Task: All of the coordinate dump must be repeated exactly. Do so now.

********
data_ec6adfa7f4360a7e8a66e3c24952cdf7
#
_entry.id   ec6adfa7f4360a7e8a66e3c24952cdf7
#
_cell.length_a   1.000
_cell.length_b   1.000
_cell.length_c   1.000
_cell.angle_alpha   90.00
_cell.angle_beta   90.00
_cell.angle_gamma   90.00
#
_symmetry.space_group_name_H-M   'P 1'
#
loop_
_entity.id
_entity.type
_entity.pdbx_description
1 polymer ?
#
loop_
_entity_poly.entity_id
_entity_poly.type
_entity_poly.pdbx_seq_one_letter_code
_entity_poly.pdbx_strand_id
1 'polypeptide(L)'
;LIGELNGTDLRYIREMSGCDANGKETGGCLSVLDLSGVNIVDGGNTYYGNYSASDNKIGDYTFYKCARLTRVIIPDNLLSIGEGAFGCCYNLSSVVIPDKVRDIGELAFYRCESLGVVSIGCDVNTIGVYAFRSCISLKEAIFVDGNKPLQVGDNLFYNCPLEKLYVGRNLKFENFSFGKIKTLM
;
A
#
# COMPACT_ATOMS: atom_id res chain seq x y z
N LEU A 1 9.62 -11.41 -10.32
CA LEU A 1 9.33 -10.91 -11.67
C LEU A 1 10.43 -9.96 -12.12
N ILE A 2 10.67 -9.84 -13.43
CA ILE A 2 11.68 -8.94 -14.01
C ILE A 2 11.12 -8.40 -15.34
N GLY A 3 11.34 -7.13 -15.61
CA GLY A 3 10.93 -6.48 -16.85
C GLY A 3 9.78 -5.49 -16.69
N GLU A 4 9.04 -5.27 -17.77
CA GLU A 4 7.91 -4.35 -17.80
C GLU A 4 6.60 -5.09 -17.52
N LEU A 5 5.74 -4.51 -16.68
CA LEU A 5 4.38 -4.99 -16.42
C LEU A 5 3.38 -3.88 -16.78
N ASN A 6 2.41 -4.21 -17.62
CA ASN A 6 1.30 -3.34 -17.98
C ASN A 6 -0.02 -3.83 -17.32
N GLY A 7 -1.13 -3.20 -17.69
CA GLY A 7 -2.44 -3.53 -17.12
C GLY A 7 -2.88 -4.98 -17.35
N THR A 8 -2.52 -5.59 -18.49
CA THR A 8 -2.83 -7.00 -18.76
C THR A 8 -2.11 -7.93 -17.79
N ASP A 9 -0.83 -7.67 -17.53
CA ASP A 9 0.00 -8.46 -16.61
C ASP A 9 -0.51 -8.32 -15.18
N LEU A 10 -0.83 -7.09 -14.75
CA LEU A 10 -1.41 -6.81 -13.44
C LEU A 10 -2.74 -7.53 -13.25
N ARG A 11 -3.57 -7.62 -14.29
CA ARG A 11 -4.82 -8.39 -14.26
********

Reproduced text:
data_ec6adfa7f4360a7e8a66e3c24952cdf7
#
_entry.id   ec6adfa7f4360a7e8a66e3c24952cdf7
#
_cell.length_a   1.000
_cell.length_b   1.000
_cell.length_c   1.000
_cell.angle_alpha   90.00
_cell.angle_beta   90.00
_cell.angle_gamma   90.00
#
_symmetry.space_group_name_H-M   'P 1'
#
loop_
_entity.id
_entity.type
_entity.pdbx_description
1 polymer ?
#
loop_
_entity_poly.entity_id
_entity_poly.type
_entity_poly.pdbx_seq_one_letter_code
_entity_poly.pdbx_strand_id
1 'polypeptide(L)'
;LIGELNGTDLRYIREMSGCDANGKETGGCLSVLDLSGVNIVDGGNTYYGNYSASDNKIGDYTFYKCARLTRVIIPDNLLSIGEGAFGCCYNLSSVVIPDKVRDIGELAFYRCESLGVVSIGCDVNTIGVYAFRSCISLKEAIFVDGNKPLQVGDNLFYNCPLEKLYVGRNLKFENFSFGKIKTLM
;
A
#
# COMPACT_ATOMS: atom_id res chain seq x y z
N LEU A 1 9.62 -11.41 -10.32
CA LEU A 1 9.33 -10.91 -11.67
C LEU A 1 10.43 -9.96 -12.12
N ILE A 2 10.67 -9.84 -13.43
CA ILE A 2 11.68 -8.94 -14.01
C ILE A 2 11.12 -8.40 -15.34
N GLY A 3 11.34 -7.13 -15.61
CA GLY A 3 10.93 -6.48 -16.85
C GLY A 3 9.78 -5.49 -16.69
N GLU A 4 9.04 -5.27 -17.77
CA GLU A 4 7.91 -4.35 -17.80
C GLU A 4 6.60 -5.09 -17.52
N LEU A 5 5.74 -4.51 -16.68
CA LEU A 5 4.38 -4.99 -16.42
C LEU A 5 3.38 -3.88 -16.78
N ASN A 6 2.41 -4.21 -17.62
CA ASN A 6 1.30 -3.34 -17.98
C ASN A 6 -0.02 -3.83 -17.32
N GLY A 7 -1.13 -3.20 -17.69
CA GLY A 7 -2.44 -3.53 -17.12
C GLY A 7 -2.88 -4.98 -17.35
N THR A 8 -2.52 -5.59 -18.49
CA THR A 8 -2.83 -7.00 -18.76
C THR A 8 -2.11 -7.93 -17.79
N ASP A 9 -0.83 -7.67 -17.53
CA ASP A 9 0.00 -8.46 -16.61
C ASP A 9 -0.51 -8.32 -15.18
N LEU A 10 -0.83 -7.09 -14.75
CA LEU A 10 -1.41 -6.81 -13.44
C LEU A 10 -2.74 -7.53 -13.25
N ARG A 11 -3.57 -7.62 -14.29
CA ARG A 11 -4.82 -8.39 -14.26